Verdict: weak BUY
Writer: Matt Kindt, Artist: Aaron Lopresti
This is an odd one in the sense that it cannot be either a tie-in into Forever Evil or its own title since it doesn't take place in the same universe and he has already been dealt with in this ongoing title. So for this book it was an origin story of Solomon Grundy, how he became the rot, and his search for the avatar of the green. In most stories he was or is the spirit of dead gangster(s) come to life. In this he is just a guy in love with a woman that works for a butcher in the bayou. The butcher becomes abusive with his love so she kills herself. He takes his revenge on the butcher and then attempts to kill himself as well but instead becomes the rot known as Solomon Grundy in Earth 2. The other parts of the book just shown Grundy searching for the Green Lantern. The art wasn't bad. The color scheme and style was a little too lighthearted for the story but was otherwise well done.
Writer: Marguerite Bennett, Artist: Ben Oliver
Another origin story gone horribly wrong. I don’t even know if this can even be considered an origin story. The New 52 Lobo is shown a this petite, trim, fit, pale guy with slick backed hair that is a bounty hunter and smuggler. Now why you would change a character that didn’t need to be fixed makes no sense to me but whatever. Anyways this bounty hunter shows us one of his kills and cashes is it. Then he’s offered a transport job, no questions asked not that he cared to. There were some complications in the process as he gets attacked by some space pirates or something. He deals with them and finds out that his cargo are an endangered species whose bones are worth a lot of money. At first they thought he was freeing them only to find out that it was quite the opposite. This moments could have made more of an impact but didn’t because of the way it was handled. He seemed like a bad guy but not horrible and definitely not a true villain. He got paid and then found out that theres somebody out there that is an impostor version of himself, the Lobo we know and love. My only hopes is that when they meet the Lobo we know and Lobo obliterates the new one because he is lame. Once again a villain book with fantastic art and a weak story.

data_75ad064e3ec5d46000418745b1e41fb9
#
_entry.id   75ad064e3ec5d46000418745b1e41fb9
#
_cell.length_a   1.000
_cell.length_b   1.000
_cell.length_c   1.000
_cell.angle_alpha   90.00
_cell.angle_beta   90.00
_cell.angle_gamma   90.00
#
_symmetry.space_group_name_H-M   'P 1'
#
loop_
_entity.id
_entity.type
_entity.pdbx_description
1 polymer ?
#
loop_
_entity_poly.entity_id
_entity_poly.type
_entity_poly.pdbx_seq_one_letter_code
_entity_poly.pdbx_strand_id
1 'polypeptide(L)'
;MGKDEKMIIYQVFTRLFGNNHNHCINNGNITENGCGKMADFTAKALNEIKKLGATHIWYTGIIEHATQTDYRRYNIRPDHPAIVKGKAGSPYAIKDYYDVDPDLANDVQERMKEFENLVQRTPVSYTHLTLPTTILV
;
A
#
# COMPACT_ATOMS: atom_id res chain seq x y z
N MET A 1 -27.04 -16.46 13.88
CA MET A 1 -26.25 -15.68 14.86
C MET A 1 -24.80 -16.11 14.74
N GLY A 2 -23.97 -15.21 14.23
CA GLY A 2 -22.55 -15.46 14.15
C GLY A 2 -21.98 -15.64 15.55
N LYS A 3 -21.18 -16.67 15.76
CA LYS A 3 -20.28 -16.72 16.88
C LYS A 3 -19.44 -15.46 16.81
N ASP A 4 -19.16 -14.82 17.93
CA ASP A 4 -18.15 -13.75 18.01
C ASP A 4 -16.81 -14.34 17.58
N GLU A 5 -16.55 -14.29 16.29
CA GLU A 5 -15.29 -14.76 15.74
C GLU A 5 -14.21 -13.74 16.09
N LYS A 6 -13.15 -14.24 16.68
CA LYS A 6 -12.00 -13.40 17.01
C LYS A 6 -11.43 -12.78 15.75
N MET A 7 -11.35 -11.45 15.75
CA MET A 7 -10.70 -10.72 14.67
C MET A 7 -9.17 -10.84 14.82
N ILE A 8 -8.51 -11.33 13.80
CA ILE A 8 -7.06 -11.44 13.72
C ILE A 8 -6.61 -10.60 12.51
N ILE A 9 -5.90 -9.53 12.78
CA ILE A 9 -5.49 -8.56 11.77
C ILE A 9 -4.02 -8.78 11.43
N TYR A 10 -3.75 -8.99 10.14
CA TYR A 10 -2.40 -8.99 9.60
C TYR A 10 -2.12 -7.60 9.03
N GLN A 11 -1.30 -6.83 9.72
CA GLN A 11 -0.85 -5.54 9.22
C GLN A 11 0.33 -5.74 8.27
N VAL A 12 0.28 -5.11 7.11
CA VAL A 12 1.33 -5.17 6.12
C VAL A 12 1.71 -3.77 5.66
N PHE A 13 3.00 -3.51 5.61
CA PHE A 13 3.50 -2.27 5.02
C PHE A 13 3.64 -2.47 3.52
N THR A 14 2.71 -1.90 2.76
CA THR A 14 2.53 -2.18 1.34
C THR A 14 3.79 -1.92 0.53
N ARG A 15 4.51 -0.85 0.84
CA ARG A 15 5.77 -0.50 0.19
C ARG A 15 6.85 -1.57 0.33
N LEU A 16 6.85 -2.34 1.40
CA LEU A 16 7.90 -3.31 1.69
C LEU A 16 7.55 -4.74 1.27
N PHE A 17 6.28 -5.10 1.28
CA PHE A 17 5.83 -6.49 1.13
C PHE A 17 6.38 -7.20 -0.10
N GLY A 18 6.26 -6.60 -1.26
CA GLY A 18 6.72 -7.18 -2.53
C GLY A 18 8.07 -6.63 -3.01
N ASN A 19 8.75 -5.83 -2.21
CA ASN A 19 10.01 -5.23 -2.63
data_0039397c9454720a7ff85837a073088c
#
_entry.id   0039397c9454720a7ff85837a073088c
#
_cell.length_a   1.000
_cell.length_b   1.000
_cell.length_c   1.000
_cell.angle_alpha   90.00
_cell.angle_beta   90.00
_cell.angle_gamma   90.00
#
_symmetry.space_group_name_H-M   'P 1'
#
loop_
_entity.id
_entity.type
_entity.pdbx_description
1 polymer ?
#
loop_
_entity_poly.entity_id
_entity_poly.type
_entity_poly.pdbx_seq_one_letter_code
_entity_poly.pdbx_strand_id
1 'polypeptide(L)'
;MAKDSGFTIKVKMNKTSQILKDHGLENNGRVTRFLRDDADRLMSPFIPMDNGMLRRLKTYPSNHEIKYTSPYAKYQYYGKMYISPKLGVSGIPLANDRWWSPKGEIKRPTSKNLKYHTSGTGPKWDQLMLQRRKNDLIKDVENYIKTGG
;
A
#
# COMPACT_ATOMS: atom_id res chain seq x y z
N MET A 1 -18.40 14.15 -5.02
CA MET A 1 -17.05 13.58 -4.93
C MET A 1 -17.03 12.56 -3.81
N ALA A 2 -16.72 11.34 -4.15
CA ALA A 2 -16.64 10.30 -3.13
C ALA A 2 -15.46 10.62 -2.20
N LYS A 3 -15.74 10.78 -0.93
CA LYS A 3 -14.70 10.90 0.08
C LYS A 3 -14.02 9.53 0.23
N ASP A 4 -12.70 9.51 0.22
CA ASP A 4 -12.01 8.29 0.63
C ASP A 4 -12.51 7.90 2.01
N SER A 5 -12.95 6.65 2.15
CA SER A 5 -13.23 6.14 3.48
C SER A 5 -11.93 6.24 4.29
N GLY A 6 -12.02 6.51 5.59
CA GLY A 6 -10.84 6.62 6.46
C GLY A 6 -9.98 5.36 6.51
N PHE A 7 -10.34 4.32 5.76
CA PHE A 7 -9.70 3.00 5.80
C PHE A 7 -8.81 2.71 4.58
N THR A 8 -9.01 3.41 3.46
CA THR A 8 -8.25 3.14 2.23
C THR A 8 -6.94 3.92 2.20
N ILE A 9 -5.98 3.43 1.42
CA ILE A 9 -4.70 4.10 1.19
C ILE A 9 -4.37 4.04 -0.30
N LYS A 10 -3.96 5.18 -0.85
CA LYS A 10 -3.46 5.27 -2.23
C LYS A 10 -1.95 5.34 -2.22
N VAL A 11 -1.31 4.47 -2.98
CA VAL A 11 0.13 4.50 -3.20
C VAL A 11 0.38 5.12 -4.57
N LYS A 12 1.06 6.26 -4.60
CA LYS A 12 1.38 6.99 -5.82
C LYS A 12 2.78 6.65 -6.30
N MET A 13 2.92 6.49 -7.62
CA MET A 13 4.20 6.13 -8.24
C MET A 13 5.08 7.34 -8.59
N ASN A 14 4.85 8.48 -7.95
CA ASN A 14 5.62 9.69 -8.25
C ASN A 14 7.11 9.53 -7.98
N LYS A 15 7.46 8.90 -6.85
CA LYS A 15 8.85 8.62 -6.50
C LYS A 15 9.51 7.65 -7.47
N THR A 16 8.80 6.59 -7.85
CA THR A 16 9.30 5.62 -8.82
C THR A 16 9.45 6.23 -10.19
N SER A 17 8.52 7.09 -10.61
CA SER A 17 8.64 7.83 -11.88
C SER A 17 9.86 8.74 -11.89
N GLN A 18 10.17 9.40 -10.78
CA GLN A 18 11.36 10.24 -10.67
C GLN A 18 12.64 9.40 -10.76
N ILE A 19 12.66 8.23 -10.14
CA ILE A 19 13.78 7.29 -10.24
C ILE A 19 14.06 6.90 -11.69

Verdict: PASS
Writer: Antony Bedard, Artist: Pascal Alixe
Honestly I only picked this one up because of how much I enjoyed the DC animated film, Superman Unbound, which featured Brainiac as the main villain. Being that this was his origin story interested me because I wanted to see how he became the being that he is in Superman Unbound despite that character being from a pre New 52 story. I figured they wouldn’t be too different. Its another one of those why mess with what works type of things. In this book its shows Brainiac before and after he integrates himself with the technology he’s created. Interestingly enough he was a family man prior to his integration with a wife and child. He is a scientist coming up with the technology that we have seen him use time and again. According to this he created the technology in an attempt to save his family and people upon discovering that there his home planet is in grave danger. Unfortunately he took drastic measures to do so such as experimenting on his own son. Once his wife discovered this she left him and gave him up to the authorities. Brainiac explained himself while on trial but it did him no good. Being the genius that he is he planned for such things, escaped, augmented himself, but he was too late to save his people. From there on out he vowed to save all world from the same certain destruction as his own. After being questioned by a woman whose planet he was claiming under is protection he admits to himself that a part if him enjoys going what he does and it's not all for a noble cause. The art looks very similar to art in the ongoing title. The art is quite spectacular. It's bright, strong, and powerful. It's an interesting take on the character to say the least.
Verdict: BUY

You can pick up these comics at Age Of ComicsKaboom Test Labs, or 
Twin Suns Comics & Games